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One ingredient here truly secures this pairing: goat cheese. Sancerre and chèvre are a classic “grows together, goes together” combination, adhering to a culinary philosophy that resonates throughout cultures worldwide. While terroir may be an influential factor, the main driving force behind so many of these “perfect” pairings is more likely a matter of time and space. When food and wine find themselves at the dinner table again and again, regional preferences drive the two beyond mere coexistence into a balanced dynamic reinforced by generations of tradition. Since this culinary symbiosis requires ample time for coevolution, most examples of the phenomenon unsurprisingly emerge from the Old World, encompassing classics such as Muscadet and oysters or Nebbiolo and truffles. The many traditions are worth exploration and thoughtful engagement, but they should be considered handy tools rather than governing guidelines. Otherwise this whole business of pairing food and wine would prove way less fun.

Surf Rider Pizza & Willamette Valley Pinot Noir

Tucked away from the Ocean Beach bustle of daytime drinkers, surfers and street gypsies, Surf Rider Pizza Café is a neighborhood gem with a local following earned with their east-coast style pizzas and welcoming hospitality. Unruffled by its OB pizza competitors (Newport Pizza and Pizza Port, gobbling up much of the Newport Avenue foot-traffic with their respective sets of fancy beers), Surf Rider prides itself in churning out a quality product with a zen-like OBcian attitude that spanks a little love into each of their hand-tossed pies.

The signature “Surf Rider Pizza,” is a mainstay in the by-the-slice offerings with roasted garlic, gorgonzola, basil, and tomatoes to entice hungry browsers. Even more tempting, the “Bacon Rider” specialty pie sports all the goodies of the house style with the brilliant addition of bacon, a decisive detail that wins my order. Mere blocks away, 3rd Corner wine shop and bistro keeps shelves stocked with fun wines, from which I source this week’s pairing: The Flood Pinot Noir (Chapter 24, Willamette Valley, 2012).

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Atop the thin chewy crust of the Bacon Rider, flavor colonies populate the cheesy plains in small groupings of finely chopped bacon and juicy tomatoes. Toppings are kempt and well integrated with the occasional sleeping giant of roasted garlic disrupting the scenery. While subtle in flavor, each bite of garlic clove disperses a tidal wave of sweet aromatic pulp that coats the palate with a soft-focus filter. At the opposite end of the spectrum, gorgonzola is immediately vivid and boisterous, giving the pizza a briny backbone.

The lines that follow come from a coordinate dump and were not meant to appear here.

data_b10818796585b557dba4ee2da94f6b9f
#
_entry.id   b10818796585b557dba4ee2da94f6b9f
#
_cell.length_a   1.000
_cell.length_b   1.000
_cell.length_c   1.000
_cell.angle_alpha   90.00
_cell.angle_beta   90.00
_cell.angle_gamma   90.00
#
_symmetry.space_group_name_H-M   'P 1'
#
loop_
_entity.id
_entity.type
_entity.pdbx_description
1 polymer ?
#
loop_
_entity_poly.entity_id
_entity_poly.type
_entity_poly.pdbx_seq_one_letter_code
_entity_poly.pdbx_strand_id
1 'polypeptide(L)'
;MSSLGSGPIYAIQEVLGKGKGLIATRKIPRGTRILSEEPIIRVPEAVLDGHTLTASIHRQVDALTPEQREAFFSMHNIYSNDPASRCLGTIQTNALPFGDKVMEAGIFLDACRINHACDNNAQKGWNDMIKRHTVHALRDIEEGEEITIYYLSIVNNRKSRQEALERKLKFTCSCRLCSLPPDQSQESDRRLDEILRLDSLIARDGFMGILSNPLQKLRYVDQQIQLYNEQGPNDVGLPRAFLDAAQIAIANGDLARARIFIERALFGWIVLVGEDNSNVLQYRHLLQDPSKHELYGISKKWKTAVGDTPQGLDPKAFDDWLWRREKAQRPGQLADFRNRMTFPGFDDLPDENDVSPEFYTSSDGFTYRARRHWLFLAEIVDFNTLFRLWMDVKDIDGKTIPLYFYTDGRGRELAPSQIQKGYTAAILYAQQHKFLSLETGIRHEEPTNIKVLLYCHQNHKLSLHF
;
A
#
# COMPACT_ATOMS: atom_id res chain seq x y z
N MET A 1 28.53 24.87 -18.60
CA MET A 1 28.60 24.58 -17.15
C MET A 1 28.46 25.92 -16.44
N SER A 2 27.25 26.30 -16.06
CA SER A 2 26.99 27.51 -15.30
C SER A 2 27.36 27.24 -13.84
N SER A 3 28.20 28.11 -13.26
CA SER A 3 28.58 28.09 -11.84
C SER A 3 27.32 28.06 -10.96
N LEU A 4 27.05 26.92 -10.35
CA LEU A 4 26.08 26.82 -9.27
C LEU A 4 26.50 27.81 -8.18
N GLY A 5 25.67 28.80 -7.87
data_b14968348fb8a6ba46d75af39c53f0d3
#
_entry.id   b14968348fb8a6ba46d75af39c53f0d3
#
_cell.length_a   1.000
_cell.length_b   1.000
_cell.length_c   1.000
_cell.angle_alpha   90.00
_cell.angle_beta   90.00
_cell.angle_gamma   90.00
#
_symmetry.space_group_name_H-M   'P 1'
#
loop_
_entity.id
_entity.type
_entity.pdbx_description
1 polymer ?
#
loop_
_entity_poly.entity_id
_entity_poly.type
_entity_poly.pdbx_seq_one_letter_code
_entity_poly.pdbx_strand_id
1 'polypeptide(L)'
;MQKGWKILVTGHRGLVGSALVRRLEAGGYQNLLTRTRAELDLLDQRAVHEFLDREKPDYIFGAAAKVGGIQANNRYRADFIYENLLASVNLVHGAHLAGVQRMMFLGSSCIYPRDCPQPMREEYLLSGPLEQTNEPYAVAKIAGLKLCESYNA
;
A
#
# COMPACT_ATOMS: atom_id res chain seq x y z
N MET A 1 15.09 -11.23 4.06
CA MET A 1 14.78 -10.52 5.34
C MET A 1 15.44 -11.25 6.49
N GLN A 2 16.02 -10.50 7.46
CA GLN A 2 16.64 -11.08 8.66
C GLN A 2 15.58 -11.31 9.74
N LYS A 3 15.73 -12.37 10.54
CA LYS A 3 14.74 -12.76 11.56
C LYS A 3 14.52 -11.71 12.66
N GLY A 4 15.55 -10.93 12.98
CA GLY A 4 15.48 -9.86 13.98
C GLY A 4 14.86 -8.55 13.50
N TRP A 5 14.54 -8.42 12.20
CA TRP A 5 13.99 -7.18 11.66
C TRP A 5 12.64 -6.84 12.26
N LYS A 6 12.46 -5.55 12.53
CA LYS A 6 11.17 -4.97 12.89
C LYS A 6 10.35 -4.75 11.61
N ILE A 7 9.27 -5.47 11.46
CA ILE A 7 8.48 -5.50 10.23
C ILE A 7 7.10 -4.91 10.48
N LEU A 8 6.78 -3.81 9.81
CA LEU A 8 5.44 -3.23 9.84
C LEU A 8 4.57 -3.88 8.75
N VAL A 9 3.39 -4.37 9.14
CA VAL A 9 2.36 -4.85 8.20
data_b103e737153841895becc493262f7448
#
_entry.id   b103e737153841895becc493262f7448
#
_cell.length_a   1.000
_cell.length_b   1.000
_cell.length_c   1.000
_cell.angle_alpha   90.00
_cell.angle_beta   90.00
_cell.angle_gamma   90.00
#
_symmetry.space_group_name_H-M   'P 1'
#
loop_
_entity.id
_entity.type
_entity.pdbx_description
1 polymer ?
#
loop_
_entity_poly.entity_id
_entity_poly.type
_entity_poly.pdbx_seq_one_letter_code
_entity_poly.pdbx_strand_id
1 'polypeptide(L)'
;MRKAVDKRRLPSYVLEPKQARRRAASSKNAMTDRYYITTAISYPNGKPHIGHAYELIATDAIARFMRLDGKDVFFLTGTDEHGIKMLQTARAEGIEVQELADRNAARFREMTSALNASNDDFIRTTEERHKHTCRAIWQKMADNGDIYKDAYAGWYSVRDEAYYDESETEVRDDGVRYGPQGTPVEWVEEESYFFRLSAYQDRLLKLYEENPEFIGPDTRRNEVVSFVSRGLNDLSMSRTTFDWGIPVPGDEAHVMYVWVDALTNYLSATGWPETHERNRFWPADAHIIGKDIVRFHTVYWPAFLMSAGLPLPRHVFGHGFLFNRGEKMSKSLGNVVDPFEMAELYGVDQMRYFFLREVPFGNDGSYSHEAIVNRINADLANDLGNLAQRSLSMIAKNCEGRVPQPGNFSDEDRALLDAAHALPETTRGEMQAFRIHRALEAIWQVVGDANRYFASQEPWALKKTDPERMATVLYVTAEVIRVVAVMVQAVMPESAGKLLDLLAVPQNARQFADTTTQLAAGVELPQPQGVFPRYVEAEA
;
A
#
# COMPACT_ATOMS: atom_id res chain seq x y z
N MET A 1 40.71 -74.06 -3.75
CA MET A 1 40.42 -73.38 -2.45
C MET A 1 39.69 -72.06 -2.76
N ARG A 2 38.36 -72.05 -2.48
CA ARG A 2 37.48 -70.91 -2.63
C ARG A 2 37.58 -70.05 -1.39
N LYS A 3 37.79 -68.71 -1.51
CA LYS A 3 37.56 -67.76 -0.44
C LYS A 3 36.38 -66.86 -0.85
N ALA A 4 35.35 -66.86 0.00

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The new world Pinot Noir plays a refreshing role in the balancing act of this pairing, enveloping all the savory elements with a blanket of dark berry fruit. In turn, the contrasting saltiness of the pizza brightens these rhubarb and stewed strawberry qualities in the wine, which sing extra loud in the presence of bacon or roasted garlic. Layered aromas of black pepper, nutmeg, saline and damp earth builds upon this Pinot Noir like a cinematic portrayal of Hi-C’s Flashin’ Fruit Punch dabbling in a high school goth phase: a bubbly, fruity core indulging in dark makeup and a more complex sense of identity.

To contribute to the annual social event of going glossy-eyed numb while friends gather around the television for Super Bowl Sunday, I have gone samurai on my leftovers, chopping them into finger-food-sized pieces. Topped with a chiffonade of fresh basil, these puppies make for a pretty Pinterestable Super Bowl snack to share. In tow, the remaining wine will be a delightful byob treat to shed the gloss from my eyes and make this year’s Super Bowl that much less dreadfully boring.